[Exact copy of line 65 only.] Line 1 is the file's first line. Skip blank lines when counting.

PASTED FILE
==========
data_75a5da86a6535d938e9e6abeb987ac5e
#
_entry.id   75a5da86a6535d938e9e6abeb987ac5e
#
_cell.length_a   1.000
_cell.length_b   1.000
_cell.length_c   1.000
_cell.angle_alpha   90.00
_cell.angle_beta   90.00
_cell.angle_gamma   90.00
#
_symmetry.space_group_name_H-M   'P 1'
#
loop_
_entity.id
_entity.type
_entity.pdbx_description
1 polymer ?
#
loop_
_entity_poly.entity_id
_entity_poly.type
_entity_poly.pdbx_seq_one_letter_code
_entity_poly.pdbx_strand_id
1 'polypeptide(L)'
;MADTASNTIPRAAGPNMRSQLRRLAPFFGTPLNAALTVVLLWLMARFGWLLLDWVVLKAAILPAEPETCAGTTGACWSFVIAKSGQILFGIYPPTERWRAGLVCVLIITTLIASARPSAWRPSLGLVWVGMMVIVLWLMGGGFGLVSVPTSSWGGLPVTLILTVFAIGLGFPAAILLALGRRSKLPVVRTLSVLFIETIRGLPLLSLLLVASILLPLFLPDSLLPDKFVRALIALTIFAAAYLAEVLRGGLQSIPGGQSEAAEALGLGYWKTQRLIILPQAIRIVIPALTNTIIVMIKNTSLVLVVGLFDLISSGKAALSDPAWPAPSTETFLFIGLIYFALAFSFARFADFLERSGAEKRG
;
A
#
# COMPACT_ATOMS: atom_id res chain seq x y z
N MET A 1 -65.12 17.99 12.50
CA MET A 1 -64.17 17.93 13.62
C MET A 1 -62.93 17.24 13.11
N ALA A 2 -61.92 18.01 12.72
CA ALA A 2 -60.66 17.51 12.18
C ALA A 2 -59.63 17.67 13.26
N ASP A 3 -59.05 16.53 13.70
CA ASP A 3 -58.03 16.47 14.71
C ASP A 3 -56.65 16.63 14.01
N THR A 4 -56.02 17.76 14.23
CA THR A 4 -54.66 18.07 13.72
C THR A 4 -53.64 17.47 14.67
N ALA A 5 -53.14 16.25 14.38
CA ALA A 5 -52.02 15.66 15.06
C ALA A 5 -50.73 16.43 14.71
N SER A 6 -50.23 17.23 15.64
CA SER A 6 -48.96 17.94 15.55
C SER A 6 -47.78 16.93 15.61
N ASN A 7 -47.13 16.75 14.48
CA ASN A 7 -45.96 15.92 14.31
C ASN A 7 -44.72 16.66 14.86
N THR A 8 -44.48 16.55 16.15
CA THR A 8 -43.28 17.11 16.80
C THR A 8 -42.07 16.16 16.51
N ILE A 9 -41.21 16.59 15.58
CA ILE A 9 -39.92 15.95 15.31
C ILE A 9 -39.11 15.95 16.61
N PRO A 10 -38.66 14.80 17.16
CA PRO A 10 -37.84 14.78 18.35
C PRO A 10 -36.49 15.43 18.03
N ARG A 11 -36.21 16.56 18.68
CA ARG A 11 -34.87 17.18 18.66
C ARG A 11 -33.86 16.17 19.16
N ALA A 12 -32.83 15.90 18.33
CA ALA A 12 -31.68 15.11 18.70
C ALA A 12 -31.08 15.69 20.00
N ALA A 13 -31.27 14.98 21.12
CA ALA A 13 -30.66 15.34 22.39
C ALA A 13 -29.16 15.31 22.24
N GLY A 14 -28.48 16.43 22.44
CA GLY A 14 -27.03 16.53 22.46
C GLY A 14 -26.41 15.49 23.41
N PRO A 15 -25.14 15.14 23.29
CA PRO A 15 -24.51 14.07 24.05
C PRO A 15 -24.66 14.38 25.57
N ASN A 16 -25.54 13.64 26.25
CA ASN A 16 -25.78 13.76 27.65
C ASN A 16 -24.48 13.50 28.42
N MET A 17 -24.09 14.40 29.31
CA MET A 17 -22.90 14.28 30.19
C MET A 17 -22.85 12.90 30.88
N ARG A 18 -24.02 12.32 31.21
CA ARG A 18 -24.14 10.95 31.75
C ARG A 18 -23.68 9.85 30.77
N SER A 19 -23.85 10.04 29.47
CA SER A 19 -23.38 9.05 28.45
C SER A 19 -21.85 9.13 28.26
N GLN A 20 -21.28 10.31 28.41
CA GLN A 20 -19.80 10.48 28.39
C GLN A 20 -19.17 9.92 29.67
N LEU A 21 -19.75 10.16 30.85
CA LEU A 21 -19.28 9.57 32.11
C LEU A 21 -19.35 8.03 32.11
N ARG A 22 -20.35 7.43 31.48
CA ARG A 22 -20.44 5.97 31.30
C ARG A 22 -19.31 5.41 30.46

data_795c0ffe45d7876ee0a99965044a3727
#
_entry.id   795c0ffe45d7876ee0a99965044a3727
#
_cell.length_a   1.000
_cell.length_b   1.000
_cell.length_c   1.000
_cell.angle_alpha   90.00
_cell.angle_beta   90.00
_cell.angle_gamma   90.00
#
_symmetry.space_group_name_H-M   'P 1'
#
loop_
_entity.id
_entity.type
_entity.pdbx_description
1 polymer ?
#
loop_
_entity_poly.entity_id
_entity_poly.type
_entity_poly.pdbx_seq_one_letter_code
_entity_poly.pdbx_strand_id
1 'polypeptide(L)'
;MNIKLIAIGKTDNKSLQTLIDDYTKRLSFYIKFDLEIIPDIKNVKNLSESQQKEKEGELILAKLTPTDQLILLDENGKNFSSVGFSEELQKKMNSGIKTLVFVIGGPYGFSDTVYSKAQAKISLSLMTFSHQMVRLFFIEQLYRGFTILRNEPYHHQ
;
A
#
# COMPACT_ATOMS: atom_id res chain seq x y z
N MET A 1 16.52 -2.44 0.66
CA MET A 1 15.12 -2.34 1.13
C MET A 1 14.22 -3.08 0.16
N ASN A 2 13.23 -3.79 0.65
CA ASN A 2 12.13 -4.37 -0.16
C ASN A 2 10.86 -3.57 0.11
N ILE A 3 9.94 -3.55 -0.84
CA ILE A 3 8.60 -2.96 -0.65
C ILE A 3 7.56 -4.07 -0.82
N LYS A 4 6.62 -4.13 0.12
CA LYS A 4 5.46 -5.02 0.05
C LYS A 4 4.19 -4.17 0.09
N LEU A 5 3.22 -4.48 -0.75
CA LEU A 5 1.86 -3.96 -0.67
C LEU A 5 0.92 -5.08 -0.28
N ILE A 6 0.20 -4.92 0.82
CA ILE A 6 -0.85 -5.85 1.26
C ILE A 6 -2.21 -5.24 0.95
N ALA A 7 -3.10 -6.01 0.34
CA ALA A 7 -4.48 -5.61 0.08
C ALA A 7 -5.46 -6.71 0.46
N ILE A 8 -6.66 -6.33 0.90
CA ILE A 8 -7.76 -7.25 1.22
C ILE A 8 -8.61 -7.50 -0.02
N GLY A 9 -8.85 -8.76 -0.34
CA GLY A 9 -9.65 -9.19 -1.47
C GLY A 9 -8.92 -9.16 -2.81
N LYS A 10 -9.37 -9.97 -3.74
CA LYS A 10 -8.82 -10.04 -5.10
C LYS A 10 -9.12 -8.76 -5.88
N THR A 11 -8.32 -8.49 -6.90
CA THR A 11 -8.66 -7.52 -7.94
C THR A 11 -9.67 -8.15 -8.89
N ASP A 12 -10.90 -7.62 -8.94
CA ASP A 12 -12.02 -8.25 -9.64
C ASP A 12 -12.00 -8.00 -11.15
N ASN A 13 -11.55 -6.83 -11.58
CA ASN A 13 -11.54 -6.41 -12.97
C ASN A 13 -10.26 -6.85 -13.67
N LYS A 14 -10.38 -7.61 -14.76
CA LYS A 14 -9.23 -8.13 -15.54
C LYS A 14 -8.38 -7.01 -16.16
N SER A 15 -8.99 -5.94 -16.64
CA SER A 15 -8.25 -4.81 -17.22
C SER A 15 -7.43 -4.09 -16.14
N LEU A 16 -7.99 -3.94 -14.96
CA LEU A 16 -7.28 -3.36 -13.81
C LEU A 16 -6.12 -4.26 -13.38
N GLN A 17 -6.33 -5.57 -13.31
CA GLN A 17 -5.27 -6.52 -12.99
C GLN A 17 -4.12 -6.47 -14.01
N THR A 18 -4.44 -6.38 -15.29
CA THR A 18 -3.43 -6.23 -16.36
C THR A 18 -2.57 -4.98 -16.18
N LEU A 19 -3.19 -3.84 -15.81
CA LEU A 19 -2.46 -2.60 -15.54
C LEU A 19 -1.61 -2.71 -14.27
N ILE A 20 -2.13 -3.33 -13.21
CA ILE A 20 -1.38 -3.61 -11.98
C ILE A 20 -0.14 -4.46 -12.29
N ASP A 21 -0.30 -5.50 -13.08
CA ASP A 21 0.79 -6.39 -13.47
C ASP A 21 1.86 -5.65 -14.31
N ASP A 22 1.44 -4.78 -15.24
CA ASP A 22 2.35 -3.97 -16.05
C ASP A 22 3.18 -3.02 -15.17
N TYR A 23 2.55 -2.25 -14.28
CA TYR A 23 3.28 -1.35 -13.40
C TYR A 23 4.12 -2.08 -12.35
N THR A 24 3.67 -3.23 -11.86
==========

CA ALA A 12 -31.68 15.11 18.70